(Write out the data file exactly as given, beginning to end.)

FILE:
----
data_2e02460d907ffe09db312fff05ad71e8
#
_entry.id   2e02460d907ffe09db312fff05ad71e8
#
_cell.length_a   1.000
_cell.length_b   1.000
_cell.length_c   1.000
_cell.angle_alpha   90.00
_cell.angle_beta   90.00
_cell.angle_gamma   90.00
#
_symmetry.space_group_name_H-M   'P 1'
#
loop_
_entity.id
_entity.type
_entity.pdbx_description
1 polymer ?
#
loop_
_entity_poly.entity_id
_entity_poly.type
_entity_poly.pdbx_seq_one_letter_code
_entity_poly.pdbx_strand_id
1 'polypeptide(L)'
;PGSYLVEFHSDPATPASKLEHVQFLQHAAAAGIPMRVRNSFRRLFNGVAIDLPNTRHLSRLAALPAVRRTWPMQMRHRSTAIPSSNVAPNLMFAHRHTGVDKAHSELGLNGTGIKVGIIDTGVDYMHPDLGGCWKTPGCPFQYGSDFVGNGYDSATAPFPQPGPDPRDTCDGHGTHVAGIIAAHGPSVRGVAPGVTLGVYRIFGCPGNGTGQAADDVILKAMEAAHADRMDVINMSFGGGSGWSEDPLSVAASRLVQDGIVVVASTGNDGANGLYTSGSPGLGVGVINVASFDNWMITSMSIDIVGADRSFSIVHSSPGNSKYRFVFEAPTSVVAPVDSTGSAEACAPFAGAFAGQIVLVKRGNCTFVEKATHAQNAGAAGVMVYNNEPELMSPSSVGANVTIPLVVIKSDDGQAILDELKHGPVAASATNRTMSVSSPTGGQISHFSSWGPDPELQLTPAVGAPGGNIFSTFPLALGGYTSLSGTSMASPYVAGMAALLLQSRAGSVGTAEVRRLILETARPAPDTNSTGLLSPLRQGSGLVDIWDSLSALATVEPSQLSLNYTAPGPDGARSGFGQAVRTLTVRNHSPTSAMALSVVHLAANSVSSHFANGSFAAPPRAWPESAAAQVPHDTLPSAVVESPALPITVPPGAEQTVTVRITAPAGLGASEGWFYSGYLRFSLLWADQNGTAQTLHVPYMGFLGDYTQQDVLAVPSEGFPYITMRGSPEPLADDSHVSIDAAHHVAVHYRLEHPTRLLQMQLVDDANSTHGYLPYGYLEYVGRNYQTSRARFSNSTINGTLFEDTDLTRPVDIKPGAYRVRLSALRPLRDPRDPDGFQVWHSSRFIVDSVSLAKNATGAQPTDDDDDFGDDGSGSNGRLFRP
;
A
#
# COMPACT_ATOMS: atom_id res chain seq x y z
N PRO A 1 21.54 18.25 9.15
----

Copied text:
data_2e02460d907ffe09db312fff05ad71e8
#
_entry.id   2e02460d907ffe09db312fff05ad71e8
#
_cell.length_a   1.000
_cell.length_b   1.000
_cell.length_c   1.000
_cell.angle_alpha   90.00
_cell.angle_beta   90.00
_cell.angle_gamma   90.00
#
_symmetry.space_group_name_H-M   'P 1'
#
loop_
_entity.id
_entity.type
_entity.pdbx_description
1 polymer ?
#
loop_
_entity_poly.entity_id
_entity_poly.type
_entity_poly.pdbx_seq_one_letter_code
_entity_poly.pdbx_strand_id
1 'polypeptide(L)'
;PGSYLVEFHSDPATPASKLEHVQFLQHAAAAGIPMRVRNSFRRLFNGVAIDLPNTRHLSRLAALPAVRRTWPMQMRHRSTAIPSSNVAPNLMFAHRHTGVDKAHSELGLNGTGIKVGIIDTGVDYMHPDLGGCWKTPGCPFQYGSDFVGNGYDSATAPFPQPGPDPRDTCDGHGTHVAGIIAAHGPSVRGVAPGVTLGVYRIFGCPGNGTGQAADDVILKAMEAAHADRMDVINMSFGGGSGWSEDPLSVAASRLVQDGIVVVASTGNDGANGLYTSGSPGLGVGVINVASFDNWMITSMSIDIVGADRSFSIVHSSPGNSKYRFVFEAPTSVVAPVDSTGSAEACAPFAGAFAGQIVLVKRGNCTFVEKATHAQNAGAAGVMVYNNEPELMSPSSVGANVTIPLVVIKSDDGQAILDELKHGPVAASATNRTMSVSSPTGGQISHFSSWGPDPELQLTPAVGAPGGNIFSTFPLALGGYTSLSGTSMASPYVAGMAALLLQSRAGSVGTAEVRRLILETARPAPDTNSTGLLSPLRQGSGLVDIWDSLSALATVEPSQLSLNYTAPGPDGARSGFGQAVRTLTVRNHSPTSAMALSVVHLAANSVSSHFANGSFAAPPRAWPESAAAQVPHDTLPSAVVESPALPITVPPGAEQTVTVRITAPAGLGASEGWFYSGYLRFSLLWADQNGTAQTLHVPYMGFLGDYTQQDVLAVPSEGFPYITMRGSPEPLADDSHVSIDAAHHVAVHYRLEHPTRLLQMQLVDDANSTHGYLPYGYLEYVGRNYQTSRARFSNSTINGTLFEDTDLTRPVDIKPGAYRVRLSALRPLRDPRDPDGFQVWHSSRFIVDSVSLAKNATGAQPTDDDDDFGDDGSGSNGRLFRP
;
A
#
# COMPACT_ATOMS: atom_id res chain seq x y z
N PRO A 1 21.54 18.25 9.15